SOMALI FOOTBALL HISTORY
18 June 2008
From the Colonial Era (1875 -1960)
Somalia is a country located in the Horn of Africa. It is bordered by Djibouti to the northwest, Kenya on its southwest, the Gulf of Aden with Yemen on its north, the Indian Ocean at its east, and Ethiopia to the west. Football was introduced to Somalia by the colonial powers around during the early 19 th century. The game was initially played by the Europeans who later introduced it to the indigenous community. Somalia was colonised by the British in the North, Italy in the south and the French controlled the French Somali land which is current nation of Djibouti . The British and Italian protectorates gained their independence and united to form the nation of Somalia .
The game grew more popular in the south then the North due to the deeper interaction, and number of European nationals in the region. The presence of the British was mainly in Hargeisa, while the Italians resided in greater numbers at the fertile area surrounding the rivers Juba, Shebelle, and the capital city of Mogadishu . Football teams were established at Kismayo, Jamame, Merca, Mogadishu , and few other villages, these teams served solid bases for the further development of football after the independence.
The aim of the colonial masters was purely for the entertainment of their nationals, and not to benefit the native population. The teams formed during the forties and fifties were mainly Europeans, who left after independence. There were no facilities, or organisation structure built. There were no clubs except those of the Italian national in the south and the British in the north mainly introducing their favourite sport. A typical example is the introduction of field hockey in the northern Somalia , today there is no team, or field to play hockey the purpose was solely for the enjoyment and entertainment of the colonial masters.
The first Somali Football teams were established around the 1940s, the competitions were not well organised, but these activities are credited for the initiating of the Somali liberation movement. The Somali Youth League was an organisation created by thirteen young men; Football was then one of their common interests. SYL has established a strong team from the locals to play the Italian teams; this team has to change its name to Bondhere, later and won the first competitions held under the Somali management in 1958 when the first Somali commissioner for sport was established.
The first Somali National Football team travelled to Mombasa , Kenya around 1957/8 and lost by five goals to nil (5-0).
The police Football team 1953
Pre-Revolutionary era (1960 – 1969)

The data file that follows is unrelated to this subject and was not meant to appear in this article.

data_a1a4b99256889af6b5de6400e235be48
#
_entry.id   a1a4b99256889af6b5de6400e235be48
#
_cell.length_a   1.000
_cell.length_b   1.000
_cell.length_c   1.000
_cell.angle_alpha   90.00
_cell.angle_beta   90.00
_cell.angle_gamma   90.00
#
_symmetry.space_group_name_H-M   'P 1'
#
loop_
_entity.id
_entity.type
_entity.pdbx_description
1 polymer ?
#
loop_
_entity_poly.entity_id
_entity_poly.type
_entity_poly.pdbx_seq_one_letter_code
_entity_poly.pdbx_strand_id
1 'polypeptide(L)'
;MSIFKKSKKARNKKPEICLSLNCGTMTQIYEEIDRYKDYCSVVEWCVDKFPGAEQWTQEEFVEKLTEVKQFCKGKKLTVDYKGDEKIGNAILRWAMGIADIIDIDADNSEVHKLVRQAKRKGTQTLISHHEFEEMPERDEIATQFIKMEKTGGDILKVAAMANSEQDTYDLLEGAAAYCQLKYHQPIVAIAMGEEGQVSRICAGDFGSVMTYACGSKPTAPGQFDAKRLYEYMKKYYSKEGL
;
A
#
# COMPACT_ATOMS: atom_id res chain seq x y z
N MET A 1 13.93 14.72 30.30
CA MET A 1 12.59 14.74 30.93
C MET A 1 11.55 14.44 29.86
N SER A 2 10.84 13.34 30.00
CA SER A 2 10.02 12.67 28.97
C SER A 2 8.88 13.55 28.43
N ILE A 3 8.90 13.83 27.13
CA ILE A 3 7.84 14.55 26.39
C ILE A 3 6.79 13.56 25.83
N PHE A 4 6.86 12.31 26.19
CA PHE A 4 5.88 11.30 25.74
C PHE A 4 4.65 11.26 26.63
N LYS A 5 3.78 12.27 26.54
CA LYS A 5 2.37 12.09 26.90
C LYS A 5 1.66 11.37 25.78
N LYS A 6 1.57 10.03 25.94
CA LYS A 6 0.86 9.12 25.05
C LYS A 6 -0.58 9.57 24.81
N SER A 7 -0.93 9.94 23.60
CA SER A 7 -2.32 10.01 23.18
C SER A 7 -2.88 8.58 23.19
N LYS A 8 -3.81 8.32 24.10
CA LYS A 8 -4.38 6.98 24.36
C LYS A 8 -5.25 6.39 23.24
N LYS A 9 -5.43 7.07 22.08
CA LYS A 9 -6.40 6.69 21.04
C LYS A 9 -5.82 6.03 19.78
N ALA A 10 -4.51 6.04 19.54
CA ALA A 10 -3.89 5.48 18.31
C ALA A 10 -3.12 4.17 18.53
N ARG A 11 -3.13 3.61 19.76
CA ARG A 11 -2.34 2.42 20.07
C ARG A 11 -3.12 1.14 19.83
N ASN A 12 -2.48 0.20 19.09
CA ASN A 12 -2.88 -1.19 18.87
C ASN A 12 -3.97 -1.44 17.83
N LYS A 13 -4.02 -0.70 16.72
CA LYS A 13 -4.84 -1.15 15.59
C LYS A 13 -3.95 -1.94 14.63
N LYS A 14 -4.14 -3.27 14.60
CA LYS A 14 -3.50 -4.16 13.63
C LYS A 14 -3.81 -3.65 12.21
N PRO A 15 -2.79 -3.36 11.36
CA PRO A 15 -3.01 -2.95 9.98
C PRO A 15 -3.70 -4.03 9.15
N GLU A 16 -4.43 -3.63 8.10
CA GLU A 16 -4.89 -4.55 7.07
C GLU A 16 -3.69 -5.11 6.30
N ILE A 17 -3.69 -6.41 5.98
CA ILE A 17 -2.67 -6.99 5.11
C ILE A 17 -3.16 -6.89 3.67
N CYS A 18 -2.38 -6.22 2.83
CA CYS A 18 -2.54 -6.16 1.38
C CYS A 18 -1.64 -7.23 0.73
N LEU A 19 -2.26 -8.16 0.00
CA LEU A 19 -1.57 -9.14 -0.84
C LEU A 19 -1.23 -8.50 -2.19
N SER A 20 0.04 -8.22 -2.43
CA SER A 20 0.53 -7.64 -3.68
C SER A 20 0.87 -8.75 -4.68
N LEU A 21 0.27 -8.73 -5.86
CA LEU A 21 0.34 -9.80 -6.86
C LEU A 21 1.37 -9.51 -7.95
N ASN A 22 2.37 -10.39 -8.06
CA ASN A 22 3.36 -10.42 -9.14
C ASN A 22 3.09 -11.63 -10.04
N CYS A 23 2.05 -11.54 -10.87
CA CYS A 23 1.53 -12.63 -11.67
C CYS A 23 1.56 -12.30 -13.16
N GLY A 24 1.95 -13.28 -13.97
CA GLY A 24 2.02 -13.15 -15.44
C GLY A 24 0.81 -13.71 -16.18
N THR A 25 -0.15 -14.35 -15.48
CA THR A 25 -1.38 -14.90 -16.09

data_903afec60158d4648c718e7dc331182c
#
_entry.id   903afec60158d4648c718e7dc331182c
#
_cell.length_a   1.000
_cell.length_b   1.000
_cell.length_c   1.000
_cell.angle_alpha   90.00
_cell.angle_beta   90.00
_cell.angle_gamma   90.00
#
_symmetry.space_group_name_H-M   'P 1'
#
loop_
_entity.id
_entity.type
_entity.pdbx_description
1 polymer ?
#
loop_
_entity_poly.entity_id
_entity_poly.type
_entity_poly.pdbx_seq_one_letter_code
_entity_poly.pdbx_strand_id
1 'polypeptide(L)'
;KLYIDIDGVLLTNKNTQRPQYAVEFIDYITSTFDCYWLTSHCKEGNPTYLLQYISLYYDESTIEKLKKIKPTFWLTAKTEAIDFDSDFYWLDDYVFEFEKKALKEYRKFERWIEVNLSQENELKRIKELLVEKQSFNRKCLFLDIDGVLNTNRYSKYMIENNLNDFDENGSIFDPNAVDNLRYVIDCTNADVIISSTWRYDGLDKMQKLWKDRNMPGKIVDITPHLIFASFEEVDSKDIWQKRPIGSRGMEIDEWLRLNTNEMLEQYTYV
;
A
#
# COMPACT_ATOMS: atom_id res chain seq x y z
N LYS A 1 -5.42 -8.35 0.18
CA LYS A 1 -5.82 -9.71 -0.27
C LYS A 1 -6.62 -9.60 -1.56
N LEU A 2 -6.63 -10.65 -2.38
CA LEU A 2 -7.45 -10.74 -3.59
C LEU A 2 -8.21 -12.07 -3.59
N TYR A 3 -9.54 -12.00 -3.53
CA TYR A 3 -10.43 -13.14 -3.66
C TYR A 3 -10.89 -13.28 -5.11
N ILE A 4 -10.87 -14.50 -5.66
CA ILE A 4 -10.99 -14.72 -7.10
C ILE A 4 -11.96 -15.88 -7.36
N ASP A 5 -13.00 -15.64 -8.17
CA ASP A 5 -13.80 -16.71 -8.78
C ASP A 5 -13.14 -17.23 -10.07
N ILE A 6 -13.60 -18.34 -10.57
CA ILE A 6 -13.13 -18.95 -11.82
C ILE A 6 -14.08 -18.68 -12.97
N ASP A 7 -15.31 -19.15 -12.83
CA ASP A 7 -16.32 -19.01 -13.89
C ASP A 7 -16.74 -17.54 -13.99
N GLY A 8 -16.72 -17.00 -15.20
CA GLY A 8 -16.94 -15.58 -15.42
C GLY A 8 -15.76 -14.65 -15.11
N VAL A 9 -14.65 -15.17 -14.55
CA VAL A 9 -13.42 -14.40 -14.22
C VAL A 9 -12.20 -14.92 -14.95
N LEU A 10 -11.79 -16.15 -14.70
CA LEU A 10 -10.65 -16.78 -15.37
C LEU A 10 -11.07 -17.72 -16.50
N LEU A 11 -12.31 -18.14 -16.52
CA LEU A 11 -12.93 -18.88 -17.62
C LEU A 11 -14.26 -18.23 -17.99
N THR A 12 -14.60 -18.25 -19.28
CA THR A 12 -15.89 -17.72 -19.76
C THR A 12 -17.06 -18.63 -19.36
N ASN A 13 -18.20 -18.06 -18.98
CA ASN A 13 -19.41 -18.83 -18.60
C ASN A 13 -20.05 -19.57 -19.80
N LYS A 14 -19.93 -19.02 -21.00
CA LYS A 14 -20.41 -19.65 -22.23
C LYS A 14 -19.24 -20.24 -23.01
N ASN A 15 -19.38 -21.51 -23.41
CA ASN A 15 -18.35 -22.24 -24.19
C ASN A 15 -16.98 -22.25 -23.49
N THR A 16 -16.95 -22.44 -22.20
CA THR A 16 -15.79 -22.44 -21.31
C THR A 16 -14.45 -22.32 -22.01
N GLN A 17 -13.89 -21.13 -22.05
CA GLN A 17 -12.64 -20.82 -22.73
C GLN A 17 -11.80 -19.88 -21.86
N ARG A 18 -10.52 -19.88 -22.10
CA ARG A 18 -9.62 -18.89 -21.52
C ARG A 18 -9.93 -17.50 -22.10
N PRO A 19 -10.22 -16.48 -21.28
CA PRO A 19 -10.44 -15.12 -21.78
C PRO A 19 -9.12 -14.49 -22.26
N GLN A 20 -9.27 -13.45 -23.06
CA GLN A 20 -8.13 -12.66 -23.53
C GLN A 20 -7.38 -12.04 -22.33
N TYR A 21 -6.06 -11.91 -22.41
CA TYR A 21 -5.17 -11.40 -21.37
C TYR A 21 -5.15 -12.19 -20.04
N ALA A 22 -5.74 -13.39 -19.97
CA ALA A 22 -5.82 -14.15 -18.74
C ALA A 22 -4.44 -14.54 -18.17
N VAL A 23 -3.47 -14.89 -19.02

After the freedom and the unification of North British Somaliland and the South Italian Somaliland to create the unified nation of Somalia , sports and football was not one of the major burning issues, nor was youth and sports still all the sports activities were under the sports commissioner. All the teams were amateur and no player was paid to play. Some of the first teams established were the transport team (Autoparco), Public Works Department (LLPP/ Jeenyo), Boondheere(previously known as SYL “leego”), Shibis, Hamarweyne, wardhiigley. These teams later changed names. The strongest teams emerging were the police and the military teams. The government of the time realised the conflict and the tension when those teams were playing and has changed the names of teams few times until they were combined to form HORSEED one of the most successful clubs in Somalia .
Football was played by the students representing their schools, communities based on their district of residence and the army teams, there were no teams owned by private companies or individuals.
The quality of coaching and officiating improved a great deal during this era, and the fan base has greatly increased. The first Stadium (Stadium Coni) was further improved. The national team participated in the east and central African games, the African Cup, and the world cup. The team was did not achieve accolades, but demonstrated beautiful technique and tactics.
All the players at this era were strictly amateur in nature so the participation was limited to very few years. Mass participation was limited and teams easily went out of business due to the lack of funding. The army team won the championship in 1967 and the Police team won at 1968.
The police FC showing a trophy they won at Sudan in 1967
The Revolutionary Era (1970 – 1990)
The Bloodless revolution carried by the army at 21 st October 1969, made huge changes in the aim and direction of Somali Sports. The government dissolved the sports commission and appointed a minister in charge of youth, sports, and work, and later solely for youth and sports.
The government agencies with large resources were ordered to build different sports teams. All clubs created football first then branched into other sports. To ensure the quality of the teams a second and third division teams were created. This era was the best for Somali spots in general and football in common. Apart from the premiere club competitions there were inter scholastic competitions that started from local to national champions. The most popular football competitions were the yearly regional competitions which were established in 1971.
The Somali National team was well funded and participated in all zone, African, and international competitions. A number of trophies were won but the national team ranking improved. The Somali junior National team lost to Nigeria in the second leg after they won their home fixture that was the peak of the achievements of Somali football.